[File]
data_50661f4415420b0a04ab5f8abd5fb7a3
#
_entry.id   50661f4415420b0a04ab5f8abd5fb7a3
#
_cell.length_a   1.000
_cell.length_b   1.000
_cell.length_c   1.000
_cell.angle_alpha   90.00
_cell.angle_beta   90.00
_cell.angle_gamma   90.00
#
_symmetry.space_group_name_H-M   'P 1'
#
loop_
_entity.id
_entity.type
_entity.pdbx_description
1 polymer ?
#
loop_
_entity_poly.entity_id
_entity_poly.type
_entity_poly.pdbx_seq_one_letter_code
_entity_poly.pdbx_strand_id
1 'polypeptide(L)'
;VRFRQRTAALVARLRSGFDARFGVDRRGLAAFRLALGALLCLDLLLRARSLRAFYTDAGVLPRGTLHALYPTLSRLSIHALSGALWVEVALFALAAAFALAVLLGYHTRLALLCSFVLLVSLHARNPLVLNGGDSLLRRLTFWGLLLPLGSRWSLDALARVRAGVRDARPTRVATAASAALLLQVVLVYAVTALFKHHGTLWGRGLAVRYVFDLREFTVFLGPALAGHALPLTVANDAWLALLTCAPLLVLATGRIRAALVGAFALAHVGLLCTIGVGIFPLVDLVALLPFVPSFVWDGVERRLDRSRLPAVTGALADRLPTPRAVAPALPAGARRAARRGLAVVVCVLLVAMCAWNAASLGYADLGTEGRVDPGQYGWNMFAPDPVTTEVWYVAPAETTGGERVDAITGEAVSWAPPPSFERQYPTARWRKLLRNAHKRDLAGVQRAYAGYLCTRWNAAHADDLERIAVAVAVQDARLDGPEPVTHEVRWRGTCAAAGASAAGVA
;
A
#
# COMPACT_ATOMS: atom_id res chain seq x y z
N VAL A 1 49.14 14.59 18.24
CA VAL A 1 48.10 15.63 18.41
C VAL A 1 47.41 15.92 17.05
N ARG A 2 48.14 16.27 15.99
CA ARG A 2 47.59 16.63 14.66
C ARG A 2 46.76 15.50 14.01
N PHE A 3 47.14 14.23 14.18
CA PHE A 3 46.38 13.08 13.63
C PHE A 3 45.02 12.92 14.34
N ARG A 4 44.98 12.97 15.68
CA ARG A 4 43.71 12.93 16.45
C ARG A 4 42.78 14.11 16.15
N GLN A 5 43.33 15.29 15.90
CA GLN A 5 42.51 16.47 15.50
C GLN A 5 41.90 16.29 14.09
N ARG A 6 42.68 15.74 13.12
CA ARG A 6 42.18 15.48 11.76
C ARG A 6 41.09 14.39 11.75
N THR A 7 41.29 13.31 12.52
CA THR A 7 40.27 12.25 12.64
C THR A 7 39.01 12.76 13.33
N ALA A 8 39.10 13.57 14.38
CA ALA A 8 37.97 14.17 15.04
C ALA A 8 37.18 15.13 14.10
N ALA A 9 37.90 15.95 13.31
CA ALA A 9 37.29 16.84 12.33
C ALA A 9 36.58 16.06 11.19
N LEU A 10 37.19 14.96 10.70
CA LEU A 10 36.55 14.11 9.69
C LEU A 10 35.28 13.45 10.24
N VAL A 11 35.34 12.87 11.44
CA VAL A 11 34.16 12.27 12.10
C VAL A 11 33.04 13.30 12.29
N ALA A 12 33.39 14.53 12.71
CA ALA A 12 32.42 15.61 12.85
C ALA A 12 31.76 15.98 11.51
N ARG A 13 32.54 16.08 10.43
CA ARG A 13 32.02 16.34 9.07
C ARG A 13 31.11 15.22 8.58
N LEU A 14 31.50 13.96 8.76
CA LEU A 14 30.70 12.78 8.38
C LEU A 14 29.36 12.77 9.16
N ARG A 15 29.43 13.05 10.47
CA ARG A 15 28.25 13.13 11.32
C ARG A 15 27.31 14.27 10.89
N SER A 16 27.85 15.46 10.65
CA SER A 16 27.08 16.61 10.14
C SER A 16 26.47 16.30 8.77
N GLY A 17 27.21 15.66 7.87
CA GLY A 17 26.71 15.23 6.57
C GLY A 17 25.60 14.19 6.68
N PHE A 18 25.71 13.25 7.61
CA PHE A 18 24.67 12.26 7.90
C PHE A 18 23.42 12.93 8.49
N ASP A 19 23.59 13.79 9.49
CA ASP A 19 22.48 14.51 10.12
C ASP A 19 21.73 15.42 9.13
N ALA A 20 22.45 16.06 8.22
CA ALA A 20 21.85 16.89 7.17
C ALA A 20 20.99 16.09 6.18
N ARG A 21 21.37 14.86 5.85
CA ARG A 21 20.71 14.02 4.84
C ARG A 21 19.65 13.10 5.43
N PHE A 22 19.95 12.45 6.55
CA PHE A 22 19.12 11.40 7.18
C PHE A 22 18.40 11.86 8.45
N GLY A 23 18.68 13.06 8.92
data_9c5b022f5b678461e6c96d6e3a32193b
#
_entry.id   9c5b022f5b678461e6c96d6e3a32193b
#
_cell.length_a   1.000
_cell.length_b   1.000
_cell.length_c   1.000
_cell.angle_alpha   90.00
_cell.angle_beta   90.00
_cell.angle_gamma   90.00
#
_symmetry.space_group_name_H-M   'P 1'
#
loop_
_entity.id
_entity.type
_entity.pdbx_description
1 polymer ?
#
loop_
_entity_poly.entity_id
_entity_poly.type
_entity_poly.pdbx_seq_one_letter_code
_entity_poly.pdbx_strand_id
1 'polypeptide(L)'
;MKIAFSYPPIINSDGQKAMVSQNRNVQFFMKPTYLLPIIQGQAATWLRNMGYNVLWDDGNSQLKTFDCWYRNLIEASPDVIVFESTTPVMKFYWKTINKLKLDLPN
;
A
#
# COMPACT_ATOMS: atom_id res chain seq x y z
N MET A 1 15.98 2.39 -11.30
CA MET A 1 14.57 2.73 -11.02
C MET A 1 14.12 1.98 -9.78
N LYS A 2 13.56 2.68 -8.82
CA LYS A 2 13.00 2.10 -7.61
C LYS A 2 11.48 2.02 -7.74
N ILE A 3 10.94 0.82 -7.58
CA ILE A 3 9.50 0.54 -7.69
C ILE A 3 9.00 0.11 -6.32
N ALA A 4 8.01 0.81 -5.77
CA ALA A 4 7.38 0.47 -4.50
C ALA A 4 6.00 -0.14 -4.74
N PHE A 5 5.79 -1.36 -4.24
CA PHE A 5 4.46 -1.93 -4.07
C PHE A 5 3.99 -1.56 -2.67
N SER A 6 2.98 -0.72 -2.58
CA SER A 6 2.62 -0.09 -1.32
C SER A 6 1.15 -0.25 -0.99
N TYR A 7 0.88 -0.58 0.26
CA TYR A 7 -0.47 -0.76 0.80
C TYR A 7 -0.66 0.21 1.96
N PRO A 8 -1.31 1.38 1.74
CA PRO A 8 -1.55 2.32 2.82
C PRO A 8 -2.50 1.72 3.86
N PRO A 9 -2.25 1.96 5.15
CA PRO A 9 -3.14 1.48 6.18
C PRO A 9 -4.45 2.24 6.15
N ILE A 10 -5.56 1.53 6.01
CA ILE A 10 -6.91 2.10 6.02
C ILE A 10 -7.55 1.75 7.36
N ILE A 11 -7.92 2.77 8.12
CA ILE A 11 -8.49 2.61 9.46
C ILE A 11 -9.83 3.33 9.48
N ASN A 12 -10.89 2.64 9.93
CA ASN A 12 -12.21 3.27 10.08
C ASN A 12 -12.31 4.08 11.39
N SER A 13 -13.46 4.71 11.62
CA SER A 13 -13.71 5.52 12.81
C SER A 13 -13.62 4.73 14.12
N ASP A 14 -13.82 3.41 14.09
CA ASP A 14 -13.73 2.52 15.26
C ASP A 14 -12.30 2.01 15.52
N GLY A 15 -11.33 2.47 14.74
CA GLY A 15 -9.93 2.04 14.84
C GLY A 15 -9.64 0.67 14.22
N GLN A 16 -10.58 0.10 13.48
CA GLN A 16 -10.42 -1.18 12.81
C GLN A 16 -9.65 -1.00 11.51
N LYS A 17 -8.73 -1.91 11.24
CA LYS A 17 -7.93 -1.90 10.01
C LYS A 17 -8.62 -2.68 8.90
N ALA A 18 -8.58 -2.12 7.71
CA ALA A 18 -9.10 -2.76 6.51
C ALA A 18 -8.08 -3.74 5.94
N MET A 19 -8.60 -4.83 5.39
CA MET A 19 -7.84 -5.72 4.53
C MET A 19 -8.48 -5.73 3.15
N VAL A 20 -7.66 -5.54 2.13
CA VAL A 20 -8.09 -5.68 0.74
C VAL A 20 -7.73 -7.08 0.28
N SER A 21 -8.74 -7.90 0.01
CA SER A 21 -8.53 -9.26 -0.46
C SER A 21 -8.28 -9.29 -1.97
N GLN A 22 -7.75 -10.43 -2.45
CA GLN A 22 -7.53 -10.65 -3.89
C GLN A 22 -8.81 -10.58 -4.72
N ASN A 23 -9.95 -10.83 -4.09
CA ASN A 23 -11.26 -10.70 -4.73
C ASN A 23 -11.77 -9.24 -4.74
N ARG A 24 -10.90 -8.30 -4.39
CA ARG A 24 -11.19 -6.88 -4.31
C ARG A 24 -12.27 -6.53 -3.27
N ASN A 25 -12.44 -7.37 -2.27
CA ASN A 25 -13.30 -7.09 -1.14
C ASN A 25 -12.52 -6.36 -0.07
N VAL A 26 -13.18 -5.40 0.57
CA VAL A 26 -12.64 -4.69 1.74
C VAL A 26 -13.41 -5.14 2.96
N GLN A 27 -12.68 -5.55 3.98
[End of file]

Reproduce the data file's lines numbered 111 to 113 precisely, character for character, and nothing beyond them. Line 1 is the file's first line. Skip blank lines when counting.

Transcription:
loop_
_entity.id
_entity.type